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On Thursday, the Philadelphia City Council voted 16 to 1 to eject the Boy Scouts from a headquarters building they’ve been using since 1928. The agreement 79 years ago was that the Scouts’ Cradle of Liberty Council could lease the building at a low cost “in perpetuity.” Now, the city is bringing its partnership with the Boy Scouts to an end.

What is it that the Philadelphia City Council is so upset about? Well, it goes like this: “On my honor I will do my best to do my duty to God and my country, and to obey the Scout Law, to help other people at all times, to keep myself physically strong, mentally awake, and morally straight.” That’s the Scout Oath, which every Scout knows by heart and strives to live by.

When I was a new Scout, my scoutmaster told me, “If you can live by the Scout Oath and Law, you’ll live a pretty good life.” Just like everybody, a Scout isn’t perfect; I’m far from perfect. But when it comes to the character that a Scout tries to establish for himself, the standard is high.


The standard is high, but it isn’t much higher than the standard of self-government that is required if we are to be a free people in this country. Scouting teaches self-government, and in doing so it serves a purpose government could never fulfill. Through example, instruction and experience, Scouts learn the essentials of citizenship. In this way, Scouting has been an indispensable support of government at every level.

It makes sense, then, that government would partner with the Boy Scouts. Since government can’t do everything, it needs to recognize the other institutions with which it can and should work. Those institutions include the family, the church, businesses and community organizations. Working in alliance with the network of private associations and institutions that form the intricate fabric of American society, government can best promote the “general welfare” spoken of in the preamble to the Constitution.

But when government arrogates to itself the power to punish private organizations for their policies, something is wrong. The U.S. Supreme Court ruled in 2000 that the Boy Scouts have the right to determine their own membership standards. Following that decision, thousands of public schools and cities, many by court order following ACLU lawsuits, have cut off long-standing relationships with the Scouts. The basis is generally one of two claims: A) when the Scouts partner with local government, their exclusion of atheists is a violation of the First Amendment “separation of church and state,” and B) when the Scouts partner with local governments that have nondiscrimination codes protecting homosexuals, their exclusion of homosexuals is discrimination and therefore grounds for severing the partnership.

But the Boy Scouts have never forced anyone in Philadelphia to abide by the Scout Oath. That Scouts do abide by the Scout Oath should not be the grounds for a broken relationship with the city. As far as the city is concerned, the membership requirements of a private organization are none of its business. What the Scouts do to help the city is very much the city’s business.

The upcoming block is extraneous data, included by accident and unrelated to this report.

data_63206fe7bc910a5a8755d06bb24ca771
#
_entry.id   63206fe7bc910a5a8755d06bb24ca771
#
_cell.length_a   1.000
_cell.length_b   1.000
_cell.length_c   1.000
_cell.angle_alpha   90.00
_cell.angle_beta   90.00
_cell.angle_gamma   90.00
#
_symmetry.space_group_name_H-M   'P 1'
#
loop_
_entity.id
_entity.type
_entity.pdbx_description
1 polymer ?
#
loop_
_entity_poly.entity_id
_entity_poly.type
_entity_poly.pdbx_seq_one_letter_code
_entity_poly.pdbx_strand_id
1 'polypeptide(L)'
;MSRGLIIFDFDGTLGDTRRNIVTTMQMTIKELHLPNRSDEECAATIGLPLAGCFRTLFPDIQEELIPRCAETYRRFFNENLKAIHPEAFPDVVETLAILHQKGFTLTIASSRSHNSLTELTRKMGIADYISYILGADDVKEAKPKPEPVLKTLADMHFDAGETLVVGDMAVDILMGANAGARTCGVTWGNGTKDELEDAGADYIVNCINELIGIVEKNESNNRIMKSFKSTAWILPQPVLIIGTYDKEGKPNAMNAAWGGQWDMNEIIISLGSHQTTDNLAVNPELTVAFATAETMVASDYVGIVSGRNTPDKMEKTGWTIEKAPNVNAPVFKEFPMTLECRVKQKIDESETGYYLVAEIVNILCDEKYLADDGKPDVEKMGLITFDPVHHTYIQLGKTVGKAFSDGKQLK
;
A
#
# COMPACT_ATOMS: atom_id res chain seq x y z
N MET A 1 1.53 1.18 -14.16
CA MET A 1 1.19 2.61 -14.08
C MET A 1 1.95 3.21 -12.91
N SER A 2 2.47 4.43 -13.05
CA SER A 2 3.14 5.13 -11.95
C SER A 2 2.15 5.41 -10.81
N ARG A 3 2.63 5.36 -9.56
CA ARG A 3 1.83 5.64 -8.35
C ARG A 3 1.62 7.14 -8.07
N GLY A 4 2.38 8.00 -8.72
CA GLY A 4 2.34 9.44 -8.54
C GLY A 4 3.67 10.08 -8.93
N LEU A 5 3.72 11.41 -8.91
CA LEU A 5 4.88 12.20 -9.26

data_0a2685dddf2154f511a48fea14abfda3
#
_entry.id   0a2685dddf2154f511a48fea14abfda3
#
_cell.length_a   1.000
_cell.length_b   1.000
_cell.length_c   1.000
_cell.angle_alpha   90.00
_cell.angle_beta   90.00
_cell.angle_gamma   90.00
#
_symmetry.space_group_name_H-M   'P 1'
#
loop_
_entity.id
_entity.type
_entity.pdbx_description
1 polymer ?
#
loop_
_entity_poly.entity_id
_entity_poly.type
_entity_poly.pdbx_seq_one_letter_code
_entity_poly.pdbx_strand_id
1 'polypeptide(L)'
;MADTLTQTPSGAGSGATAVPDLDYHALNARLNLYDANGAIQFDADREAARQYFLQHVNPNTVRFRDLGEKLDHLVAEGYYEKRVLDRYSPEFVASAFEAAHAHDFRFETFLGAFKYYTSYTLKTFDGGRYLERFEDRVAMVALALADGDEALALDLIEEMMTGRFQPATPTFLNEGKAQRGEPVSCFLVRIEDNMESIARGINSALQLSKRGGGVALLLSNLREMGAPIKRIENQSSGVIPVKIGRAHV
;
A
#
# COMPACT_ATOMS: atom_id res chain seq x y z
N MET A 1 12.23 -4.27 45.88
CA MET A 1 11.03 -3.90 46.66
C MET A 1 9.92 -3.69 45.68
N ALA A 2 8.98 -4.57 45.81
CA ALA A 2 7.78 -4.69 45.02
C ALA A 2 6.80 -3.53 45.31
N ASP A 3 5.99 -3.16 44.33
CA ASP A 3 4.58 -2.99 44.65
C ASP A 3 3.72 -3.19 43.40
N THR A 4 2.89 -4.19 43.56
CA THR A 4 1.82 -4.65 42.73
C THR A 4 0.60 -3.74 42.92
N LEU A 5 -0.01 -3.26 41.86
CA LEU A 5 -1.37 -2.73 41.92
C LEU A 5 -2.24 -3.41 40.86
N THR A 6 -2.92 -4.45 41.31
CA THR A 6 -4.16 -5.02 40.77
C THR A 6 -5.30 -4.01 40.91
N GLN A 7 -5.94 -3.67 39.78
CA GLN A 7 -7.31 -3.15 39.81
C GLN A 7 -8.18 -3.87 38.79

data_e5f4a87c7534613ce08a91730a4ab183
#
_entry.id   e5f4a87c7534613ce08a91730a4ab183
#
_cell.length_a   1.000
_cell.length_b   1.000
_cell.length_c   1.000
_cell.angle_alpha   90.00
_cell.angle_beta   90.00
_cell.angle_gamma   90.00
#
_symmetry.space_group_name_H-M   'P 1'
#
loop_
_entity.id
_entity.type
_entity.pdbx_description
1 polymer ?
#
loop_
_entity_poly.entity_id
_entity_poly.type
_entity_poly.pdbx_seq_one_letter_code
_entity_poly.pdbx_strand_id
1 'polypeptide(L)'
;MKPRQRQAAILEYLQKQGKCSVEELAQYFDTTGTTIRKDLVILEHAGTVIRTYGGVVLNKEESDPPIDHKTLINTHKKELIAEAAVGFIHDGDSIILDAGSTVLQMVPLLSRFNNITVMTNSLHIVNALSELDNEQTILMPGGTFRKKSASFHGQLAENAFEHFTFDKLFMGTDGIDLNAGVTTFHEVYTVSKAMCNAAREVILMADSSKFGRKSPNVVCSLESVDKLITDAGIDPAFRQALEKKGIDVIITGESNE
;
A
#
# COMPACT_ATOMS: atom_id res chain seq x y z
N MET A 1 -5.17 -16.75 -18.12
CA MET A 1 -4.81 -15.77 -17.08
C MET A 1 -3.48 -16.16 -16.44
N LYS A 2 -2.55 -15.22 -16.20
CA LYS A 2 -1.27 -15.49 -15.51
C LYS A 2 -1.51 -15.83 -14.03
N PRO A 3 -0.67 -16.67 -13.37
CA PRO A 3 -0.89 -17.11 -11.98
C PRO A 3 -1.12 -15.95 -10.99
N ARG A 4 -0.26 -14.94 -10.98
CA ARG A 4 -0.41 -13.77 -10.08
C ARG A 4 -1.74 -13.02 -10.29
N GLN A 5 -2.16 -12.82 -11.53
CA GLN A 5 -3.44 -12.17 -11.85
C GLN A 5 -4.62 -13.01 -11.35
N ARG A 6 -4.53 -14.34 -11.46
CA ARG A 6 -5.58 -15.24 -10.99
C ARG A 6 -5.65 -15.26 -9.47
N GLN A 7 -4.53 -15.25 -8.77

It is the Boy Scouts who are completing Eagle Scout service projects.

It is the Boy Scouts who are picking up litter along the highways, volunteering in homeless shelters, mentoring inner city kids and teaching life skills to millions of kids from every religious, racial and socioeconomic background.

It is the Boy Scouts who are making a difference in Philadelphia, and in every community across America.

It is the Boy Scouts who deserve the assistance of city councils and school boards as they look for places to hold meetings and recruit new members.

Instead, the Scouts are derided as a discriminatory group of bigots. Instead, they are likened to the Taliban, as the Philadelphia Daily News did a few years ago. Instead, they are given a year until they will be thrown out of the Philadelphia headquarters building they’ve been using for nearly 80 years.

Philadelphia is a great old city, the birthplace of our nation. The founders of this country believed self-government was the requisite for constitutional government. We must have men and women of character before we have free institutions. Without character, we are fit to be ruled by a tyrant.

And so it is the tyranny of political correctness has overturned the cradle of liberty. The city council’s message to the 40,000 Boy Scouts in Philadelphia is one they shouldn’t even be allowed to hear. The message is that the city of Philadelphia no longer supports the idea of self-government on which our Constitution rests.

All we can do now is e-mail Philadelphia Mayor John Street and let him know where we stand on this matter.



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